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Duma Reviews Mobile Content Fraud Bill

Unwary subscribers would be better protected when making a purchase. Igor Tabakov

A bill protecting mobile phone users from fraudulent transactions was tentatively approved in its first reading by the State Duma despite outcry from the big three mobile service providers warning that legitimate content providers would suffer.

The purpose of the bill, which introduces changes to the existing communications law, is to try to reduce the amount of fraudulent transactions —  valued at $190 million last year — taking place on the mobile content market, Vedomosti reported Wednesday.

The bill introduces two new processes with which mobile operators, third-party content providers and subscribers will have to comply: a separate account for paid content and a double authorization procedure by which the phone user has to send two text messages, instead of one, to give the provider permission to charge the account.

The first measure is set to protect the main account from being billed for anything other than charges for services provided directly by the operator, such as voice calls, Internet, and add-on services.

AC&M consulting estimated that content providers will suffer a 70 to 90 percent loss in turnover if a double account system comes into effect because of the extra hassle customers would have to go through to open a second account.

"Content services are characterized by their spontaneous use and impulse buying," VimpelCom's press service said Wednesday. "Existence of the second account does not fit the nature of content service consumption because customers are not going to top up the second account ahead of time since content purchases are not planned."

The second measure protects users from accidentally replying to a fraudulent message and thus unwillingly subscribing for a paid service. Having to confirm the subscription with an additional SMS is meant to indicate that the user is aware of the costs associated with the service.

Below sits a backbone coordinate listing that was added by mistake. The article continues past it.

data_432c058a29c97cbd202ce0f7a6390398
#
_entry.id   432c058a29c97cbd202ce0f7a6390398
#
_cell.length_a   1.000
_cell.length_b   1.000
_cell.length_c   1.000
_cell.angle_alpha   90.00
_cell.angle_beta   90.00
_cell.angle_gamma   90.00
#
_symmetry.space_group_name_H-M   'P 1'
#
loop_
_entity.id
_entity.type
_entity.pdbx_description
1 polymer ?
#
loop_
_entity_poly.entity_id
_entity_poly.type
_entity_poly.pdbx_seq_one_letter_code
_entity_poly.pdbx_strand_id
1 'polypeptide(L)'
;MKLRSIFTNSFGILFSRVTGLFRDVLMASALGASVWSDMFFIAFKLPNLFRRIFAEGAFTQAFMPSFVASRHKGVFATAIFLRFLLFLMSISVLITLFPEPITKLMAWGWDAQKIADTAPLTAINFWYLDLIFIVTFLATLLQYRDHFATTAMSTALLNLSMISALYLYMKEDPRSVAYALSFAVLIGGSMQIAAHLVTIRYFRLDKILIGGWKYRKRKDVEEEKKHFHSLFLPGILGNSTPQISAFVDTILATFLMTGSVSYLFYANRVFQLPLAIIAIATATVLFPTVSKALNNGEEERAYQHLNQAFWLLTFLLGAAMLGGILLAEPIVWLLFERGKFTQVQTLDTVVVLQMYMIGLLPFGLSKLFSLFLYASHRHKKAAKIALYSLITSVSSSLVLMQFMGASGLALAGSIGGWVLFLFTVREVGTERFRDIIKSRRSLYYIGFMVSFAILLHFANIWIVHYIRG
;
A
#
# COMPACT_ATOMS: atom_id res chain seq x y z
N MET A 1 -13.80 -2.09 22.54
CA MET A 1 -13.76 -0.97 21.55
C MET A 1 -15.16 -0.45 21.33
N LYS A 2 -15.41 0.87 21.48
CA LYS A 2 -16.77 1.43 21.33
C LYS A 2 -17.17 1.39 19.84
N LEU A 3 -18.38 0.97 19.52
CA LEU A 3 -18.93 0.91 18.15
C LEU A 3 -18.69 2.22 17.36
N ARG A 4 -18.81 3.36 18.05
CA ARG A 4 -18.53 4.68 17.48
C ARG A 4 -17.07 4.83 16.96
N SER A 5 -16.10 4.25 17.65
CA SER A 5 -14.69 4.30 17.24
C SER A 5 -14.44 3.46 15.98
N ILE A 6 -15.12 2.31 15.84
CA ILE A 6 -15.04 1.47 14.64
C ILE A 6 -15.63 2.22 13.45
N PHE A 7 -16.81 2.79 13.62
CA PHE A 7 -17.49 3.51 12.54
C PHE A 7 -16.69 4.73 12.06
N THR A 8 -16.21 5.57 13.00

The double authorization mechanism will create certain inconveniences for service users, such as making purchases from within the app and the need to exit a running program to make payment verification, said Nadezhda Antsiferova, spokeswoman for the Mobile Content & Service Provider Association. VimpelCom suggested that other mechanisms, such as making it compulsory to inform the user of the service cost prior to charging the account, could be more effective.

Mobile operators submitted an amendment to the bill that makes creation of the second account optional, catering for users who are concerned about their spending. State Duma Deputy Speaker Sergei Zheleznyak said that amendment would be considered in the next reading.

Mobile operators are asking the government to postpone the implementation of mobile number portability, or MNP, until the middle of next year, Vedomosti reported.

VimpelCom's government relations spokesman Pavel Borodin said there were difficulties with finalizing the logistics of number portability. For example, mobile operators and the government cannot agree on where the customer should submit the request — with the company that is losing or the one that is gaining the customer.

A law passed in December of last year gave operators 12 months to make it possible for mobile subscribers to keep their number while moving from one operator to another.

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